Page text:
If you are doing failure analysis, you need to be able to tell if the component was made by the specified process. I actually bought a pair of pliers once that broke the first time I used it. Unbelievably, it was not forged steel but a zinc die casting! I could tell from the obvious (visible to the naked eye) voids that were revealed by the fracture event.
But it’s not always so “self-evident.” Sometimes we have to go to the trouble of making a metallographic cross section to examine the microstructure or using a scanning electron microscope to see what process steps were used to make the object we’re looking at. That said, when you do have access to a microscope, it is usually fairly easy for the experienced materials engineer to distinguish a casting from a wrought product.
Many materials start out in liquid form. Castings and injection-molded parts are two examples. But even forgings usually start out as a cast ingot if made by a traditional process. And many powder-metal materials are atomized from a molten state. Metal powders are the foundation of additive-manufacturing processes, including both thermal and cold spray. Hot- and cold-rolled steel, aluminum and copper all start out as molten material that is poured into molds for solidification prior to the rolling processes.
Figure 1 shows an example of a casting cross section (metallographic specimen) with a curvy black line. We see rounded features with a different “lacy” structure filling in between the ovals. With such rounded features, it is a good working assumption that you are looking at a casting. But the heavy black line is not a true crack. No cracks have that shape. This means it was a discontinuity that was present at the time that the casting solidified. If we could separate the two pieces and look at them directly, rather than in cross section, we would not find any true fracture features (no matter what magnification we used). We’d find “non-fracture” features.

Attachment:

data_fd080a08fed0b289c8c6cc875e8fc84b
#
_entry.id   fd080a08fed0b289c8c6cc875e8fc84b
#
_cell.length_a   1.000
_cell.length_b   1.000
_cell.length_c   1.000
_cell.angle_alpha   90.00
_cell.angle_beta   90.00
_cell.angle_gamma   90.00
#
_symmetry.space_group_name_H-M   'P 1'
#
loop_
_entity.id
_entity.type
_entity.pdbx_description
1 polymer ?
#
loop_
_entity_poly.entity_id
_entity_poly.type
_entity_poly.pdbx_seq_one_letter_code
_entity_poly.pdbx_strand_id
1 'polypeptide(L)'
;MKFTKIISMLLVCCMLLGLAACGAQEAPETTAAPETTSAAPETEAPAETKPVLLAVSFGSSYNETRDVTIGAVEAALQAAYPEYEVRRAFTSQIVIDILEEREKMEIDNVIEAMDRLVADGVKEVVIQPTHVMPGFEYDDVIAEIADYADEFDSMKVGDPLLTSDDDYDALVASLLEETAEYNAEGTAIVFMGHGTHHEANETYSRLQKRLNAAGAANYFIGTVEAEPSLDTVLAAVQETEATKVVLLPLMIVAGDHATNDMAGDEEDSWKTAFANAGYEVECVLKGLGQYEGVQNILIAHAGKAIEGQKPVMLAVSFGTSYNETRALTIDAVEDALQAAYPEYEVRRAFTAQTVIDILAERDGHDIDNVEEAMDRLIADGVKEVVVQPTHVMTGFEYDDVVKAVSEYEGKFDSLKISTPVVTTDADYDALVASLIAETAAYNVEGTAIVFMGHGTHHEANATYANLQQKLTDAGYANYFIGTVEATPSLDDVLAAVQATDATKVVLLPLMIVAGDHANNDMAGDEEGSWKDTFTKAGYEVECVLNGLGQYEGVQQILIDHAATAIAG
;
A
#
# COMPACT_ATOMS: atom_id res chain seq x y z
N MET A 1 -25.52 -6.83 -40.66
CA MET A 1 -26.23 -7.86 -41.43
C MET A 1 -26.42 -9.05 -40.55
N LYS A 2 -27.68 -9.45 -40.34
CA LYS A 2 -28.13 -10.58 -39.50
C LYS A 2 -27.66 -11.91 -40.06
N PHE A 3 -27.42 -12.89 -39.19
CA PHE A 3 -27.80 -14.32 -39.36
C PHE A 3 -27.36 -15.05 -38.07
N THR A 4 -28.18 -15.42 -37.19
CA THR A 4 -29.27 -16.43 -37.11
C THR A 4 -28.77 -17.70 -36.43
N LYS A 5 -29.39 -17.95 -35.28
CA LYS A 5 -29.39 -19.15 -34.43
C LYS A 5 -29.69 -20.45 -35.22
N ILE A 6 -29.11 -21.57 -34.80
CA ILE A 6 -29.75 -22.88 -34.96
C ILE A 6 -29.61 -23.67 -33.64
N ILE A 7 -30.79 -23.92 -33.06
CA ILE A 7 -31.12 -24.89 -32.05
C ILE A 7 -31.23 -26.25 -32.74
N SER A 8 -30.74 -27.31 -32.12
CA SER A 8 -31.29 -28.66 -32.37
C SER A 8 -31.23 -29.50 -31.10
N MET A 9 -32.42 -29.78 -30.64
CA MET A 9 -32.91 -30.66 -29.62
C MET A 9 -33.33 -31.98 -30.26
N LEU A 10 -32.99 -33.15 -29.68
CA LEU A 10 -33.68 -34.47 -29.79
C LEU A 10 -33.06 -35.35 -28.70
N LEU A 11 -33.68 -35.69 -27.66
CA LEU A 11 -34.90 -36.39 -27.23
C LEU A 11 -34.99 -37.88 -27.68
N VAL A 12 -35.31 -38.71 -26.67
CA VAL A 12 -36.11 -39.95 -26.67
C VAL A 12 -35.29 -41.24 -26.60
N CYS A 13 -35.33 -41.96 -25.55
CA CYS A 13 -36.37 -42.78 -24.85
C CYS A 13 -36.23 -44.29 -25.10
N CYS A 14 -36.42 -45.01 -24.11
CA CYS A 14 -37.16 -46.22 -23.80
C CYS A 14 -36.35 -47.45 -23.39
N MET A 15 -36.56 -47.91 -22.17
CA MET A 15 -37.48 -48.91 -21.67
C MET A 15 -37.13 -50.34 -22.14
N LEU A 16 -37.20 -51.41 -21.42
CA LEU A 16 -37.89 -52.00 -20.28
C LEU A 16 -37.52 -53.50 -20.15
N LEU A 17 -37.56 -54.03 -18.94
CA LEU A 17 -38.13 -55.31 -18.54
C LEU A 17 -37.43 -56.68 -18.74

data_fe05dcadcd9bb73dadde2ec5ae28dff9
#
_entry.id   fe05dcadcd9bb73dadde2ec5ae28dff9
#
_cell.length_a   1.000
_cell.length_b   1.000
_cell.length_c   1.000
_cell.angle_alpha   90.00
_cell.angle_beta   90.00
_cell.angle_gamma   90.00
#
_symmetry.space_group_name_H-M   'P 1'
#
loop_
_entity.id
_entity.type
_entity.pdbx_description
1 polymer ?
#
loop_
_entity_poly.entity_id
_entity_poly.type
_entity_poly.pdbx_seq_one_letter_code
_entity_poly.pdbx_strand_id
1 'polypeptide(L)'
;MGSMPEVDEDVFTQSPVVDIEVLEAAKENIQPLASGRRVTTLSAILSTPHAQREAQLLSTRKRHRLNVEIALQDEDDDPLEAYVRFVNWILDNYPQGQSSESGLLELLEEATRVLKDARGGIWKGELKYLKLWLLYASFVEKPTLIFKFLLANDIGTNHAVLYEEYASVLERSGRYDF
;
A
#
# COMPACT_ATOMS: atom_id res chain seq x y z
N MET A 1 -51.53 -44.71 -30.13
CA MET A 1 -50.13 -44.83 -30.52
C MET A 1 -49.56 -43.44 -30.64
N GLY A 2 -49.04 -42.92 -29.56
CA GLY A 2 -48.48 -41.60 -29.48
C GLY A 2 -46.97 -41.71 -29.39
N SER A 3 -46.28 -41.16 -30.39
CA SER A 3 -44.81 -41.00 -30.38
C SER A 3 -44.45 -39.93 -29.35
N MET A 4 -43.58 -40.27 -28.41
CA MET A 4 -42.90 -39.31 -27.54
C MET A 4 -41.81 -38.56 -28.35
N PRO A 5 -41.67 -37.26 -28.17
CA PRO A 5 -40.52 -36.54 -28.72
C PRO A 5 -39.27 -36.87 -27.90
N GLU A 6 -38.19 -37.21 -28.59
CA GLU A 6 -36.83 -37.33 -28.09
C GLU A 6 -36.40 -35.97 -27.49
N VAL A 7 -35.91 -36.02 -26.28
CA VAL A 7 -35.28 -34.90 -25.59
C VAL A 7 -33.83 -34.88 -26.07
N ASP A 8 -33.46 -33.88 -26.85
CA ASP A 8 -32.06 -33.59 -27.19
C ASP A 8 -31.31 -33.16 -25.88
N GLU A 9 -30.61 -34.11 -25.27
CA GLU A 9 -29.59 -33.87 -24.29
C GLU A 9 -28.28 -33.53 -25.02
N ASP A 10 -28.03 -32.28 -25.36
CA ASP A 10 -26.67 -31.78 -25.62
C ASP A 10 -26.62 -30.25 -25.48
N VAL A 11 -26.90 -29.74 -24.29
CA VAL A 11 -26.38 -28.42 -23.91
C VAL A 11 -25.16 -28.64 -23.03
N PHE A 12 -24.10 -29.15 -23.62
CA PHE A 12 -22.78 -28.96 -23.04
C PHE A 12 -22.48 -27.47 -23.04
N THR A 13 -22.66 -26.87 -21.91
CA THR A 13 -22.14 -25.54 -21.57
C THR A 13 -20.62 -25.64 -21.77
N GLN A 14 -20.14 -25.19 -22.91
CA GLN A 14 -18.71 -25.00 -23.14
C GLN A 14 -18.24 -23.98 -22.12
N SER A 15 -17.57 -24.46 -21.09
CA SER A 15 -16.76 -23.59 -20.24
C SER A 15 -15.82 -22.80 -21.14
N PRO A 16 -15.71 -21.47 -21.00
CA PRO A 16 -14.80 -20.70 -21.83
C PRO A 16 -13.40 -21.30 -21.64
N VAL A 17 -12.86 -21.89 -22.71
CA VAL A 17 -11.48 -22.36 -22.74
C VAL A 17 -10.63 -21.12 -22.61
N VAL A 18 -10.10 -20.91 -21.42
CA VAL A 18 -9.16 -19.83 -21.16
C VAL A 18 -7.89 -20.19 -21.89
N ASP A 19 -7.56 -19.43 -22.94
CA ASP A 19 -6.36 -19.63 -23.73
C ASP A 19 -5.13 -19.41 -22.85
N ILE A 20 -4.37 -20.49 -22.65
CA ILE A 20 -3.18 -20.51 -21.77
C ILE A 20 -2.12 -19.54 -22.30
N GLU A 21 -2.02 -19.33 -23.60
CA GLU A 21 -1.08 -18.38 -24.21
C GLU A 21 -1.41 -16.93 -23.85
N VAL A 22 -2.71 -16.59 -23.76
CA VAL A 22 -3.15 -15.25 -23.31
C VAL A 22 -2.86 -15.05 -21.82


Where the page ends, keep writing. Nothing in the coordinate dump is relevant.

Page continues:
Sometimes the rounded features don’t look rounded. If they are dendrites, a type of crystal that starts to grow in a cold area (the surface of the mold, for example) and extends itself in (toward the center of the mold, for example), you may see something like Figure 2. There are patches of rounded features mixed with long features. The rounded features look similar to the ones in Figure 1. But the long and circular features are all the same type of structure. Some happened to be cut along their length instead of in a transverse manner. The long “branches” often have smaller branches, or “secondary dendrite arms,” associated with them.
Figure 3 is a scanning electron micrograph, and it is showing a topological view of some dendrites from a steel casting. The word dendrite is from a Greek word meaning branch. You can see why these structures have this name.
Figure 4 Is an SEM photo of a “crack” (not a cross section) surface taken from a casting. This is a fairly high-magnification image, and we don’t see any long dendrites with distinctive secondary arms, such as depicted in Figure 4. This was likely from a die-casting process, which solidifies very rapidly.
The fine features, the tiny pockets and bumps are telling one story, while the larger-scale features – the rounded ovals seen in the lower left corner and running on a diagonal up toward the right – are telling another. The larger-scale features indicate it’s a casting. In other words, we are looking at a structure that formed on solidification. The shape it has is the shape it had when it first solidified (not counting machining, where material might have been removed without changing any structures of the remaining material.) But it is possible that the fine features could change were the component subject to heat treatment.